Alan Gross: Castro's prisoner
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    And then there were four

    Cuban-American relations

    And then there were four
    Oct 9th 2011, 16:55 by D.A. | MIAMI

    BOTH the and Cuba have taken a hard line on punishing each
    others' alleged spies. In March Cuba sentenced Alan , an employee
    of a company working for the American government, to 15 years in jail
    for illegally distributing communications equipment. Mr Gross had no
    ties to American intelligence services, and United States officials
    called the decision "appalling". But in recent years America has been no
    more forgiving of Cuban operatives working in its territory. In 2001 a
    Florida court gave harsh sentences, ranging from 15 years in to
    life, to five Cuban intelligence officers known as the "Cuban Five", who
    had been spying on groups in Miami that opposed the government of
    Fidel . The verdict was a break from America's prior policy of
    quietly expelling Cuban agents, and has been widely criticised as unfair
    because of the allegedly biased jury pool in Miami. Cuban state
    propaganda and media call the group the "Five Heroes".

    Barack Obama has sought to improve relations with Cuba—though not with
    its government, now led by Mr Castro's younger brother Raúl—by relaxing
    restrictions on Cuban-Americans visiting and sending money to the
    island. Now the American courts have extended an olive branch regarding
    the Cuban Five as well. On October 7th René González (pictured), a dual
    American-Cuban citizen who was given the shortest sentence of the group,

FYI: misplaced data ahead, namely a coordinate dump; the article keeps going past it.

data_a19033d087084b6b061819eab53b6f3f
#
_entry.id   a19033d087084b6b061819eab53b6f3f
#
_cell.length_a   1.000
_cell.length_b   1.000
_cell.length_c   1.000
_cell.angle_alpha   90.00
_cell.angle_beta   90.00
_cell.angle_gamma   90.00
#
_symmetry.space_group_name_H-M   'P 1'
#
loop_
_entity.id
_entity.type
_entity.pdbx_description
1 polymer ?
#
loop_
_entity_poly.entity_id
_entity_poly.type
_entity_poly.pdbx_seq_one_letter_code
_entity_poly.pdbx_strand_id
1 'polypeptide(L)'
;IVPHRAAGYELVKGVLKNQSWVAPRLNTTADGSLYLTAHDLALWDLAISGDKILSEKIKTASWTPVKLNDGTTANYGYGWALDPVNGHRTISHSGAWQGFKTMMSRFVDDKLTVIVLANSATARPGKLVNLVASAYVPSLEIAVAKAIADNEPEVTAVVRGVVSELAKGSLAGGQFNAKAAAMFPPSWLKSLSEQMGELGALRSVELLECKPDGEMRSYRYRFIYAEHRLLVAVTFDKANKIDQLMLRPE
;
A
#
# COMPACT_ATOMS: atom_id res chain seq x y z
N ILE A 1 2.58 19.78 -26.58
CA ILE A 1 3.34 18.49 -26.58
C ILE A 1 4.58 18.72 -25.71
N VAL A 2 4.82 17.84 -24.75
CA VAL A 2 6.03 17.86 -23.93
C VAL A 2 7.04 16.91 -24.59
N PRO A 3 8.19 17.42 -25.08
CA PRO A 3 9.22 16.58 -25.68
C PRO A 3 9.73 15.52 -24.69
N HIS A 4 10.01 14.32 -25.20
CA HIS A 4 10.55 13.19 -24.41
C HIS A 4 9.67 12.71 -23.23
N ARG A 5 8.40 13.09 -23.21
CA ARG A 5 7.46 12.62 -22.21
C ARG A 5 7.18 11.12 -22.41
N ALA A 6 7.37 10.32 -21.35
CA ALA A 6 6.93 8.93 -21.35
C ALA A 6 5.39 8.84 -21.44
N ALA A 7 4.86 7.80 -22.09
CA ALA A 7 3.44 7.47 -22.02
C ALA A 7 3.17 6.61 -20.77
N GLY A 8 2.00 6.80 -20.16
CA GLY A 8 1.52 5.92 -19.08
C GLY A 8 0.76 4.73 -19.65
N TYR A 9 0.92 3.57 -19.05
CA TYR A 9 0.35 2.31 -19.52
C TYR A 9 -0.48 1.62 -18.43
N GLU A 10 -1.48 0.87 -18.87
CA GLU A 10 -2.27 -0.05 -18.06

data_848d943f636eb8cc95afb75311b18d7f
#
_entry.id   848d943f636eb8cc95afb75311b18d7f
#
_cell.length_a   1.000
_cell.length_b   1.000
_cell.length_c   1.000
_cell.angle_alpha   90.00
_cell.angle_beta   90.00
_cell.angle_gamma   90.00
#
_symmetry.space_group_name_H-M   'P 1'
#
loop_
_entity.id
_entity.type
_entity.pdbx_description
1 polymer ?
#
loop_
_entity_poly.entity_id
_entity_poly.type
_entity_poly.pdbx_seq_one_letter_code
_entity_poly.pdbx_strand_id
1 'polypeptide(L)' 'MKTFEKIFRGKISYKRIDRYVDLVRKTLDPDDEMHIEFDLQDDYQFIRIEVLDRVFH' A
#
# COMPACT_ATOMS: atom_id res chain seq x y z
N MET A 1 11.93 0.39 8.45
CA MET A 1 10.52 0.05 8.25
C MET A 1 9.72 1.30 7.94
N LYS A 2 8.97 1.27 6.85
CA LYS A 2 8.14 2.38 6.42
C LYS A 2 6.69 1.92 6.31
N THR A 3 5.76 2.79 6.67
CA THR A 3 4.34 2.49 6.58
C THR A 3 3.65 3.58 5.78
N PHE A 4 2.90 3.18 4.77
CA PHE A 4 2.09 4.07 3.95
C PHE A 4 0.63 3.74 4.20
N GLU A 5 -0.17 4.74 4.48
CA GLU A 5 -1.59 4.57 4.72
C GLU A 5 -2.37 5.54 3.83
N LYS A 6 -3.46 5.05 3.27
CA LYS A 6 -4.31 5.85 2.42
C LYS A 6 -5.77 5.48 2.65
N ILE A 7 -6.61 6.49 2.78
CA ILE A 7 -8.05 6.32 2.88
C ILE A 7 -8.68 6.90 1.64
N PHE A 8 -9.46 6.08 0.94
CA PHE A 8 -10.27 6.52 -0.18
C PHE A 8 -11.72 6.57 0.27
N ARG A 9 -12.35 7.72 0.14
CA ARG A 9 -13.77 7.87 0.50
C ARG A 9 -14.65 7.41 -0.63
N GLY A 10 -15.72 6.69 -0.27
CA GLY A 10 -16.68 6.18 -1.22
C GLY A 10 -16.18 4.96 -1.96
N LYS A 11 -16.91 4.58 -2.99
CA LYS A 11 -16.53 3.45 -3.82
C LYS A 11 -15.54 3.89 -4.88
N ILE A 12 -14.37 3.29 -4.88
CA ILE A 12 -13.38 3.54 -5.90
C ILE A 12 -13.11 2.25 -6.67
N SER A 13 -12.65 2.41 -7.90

was granted parole for good behaviour and released from jail.

    After arriving in the United States in 1990 in an apparent defection
    aboard a stolen crop duster, Mr González infiltrated Brothers to the
    Rescue, an exile group that had dropped anti-Castro leaflets from planes
    into Cuba. He flew a series of volunteer missions for the group. In 1996
    the Cuban air force shot down two of the Brothers' planes that had
    approached the island while they were still in international airspace.
    Four people were killed, causing outrage in the United States.

    The five agents, who had relayed information about the Brothers to the
    Cuban government, were two years later. They admitted they
    worked for Cuba but argued that they were on a legitimate mission to
    defend the island from terrorist attacks by militants in Miami. One of
    them, Gerardo Hernández, was convicted of first-degree murder of the
    planes' pilots and passengers, and was given two life sentences. But
    prosecutors were unable to tie Mr González to the incident, leaving him
    with lesser charges of conspiracy and illegally acting as a Cuban agent.

    After a decade behind bars, Mr González has now been paroled. Foreigners
    are usually to their home countries after serving their
    sentences. But because Mr González is a dual citizen, he cannot be
    deported. The judge who released him ruled that he must serve out the
    remaining three years of his term on probation in the United States. Mr
    González's lawyer says he has no family or means of support in America,
    and requested that he be allowed to serve a supervised release in Cuba.
    But prosecutors say it would be impossible to monitor his actions there
    and have opposed the proposal. Ironically, the most vocal advocate for
    his repatriation to Cuba has been José Basulto, the founder of Brothers
    to the Rescue and the pilot of a third plane on the group's 1996 mission
    that was not shot down. "He has no place here," Mr Basulto told the
    Miami Herald. "I don't think we on this side of the Florida Straits have
    any use for a person like him."

    In theory Mr González's release should have helped to thaw
    Cuban-American relations. But it has not placated , who is
    still incensed at the "brutal" decision that Mr González cannot leave
    the United States. "This is how the empire responds to the increasing
    demand around the world for ," Mr Castro wrote. "If it weren't
    so, the empire would cease to be an empire and Obama would cease to be
    stupid."

    http://www.economist.com/blogs/americasview/2011/10/cuban-american-relations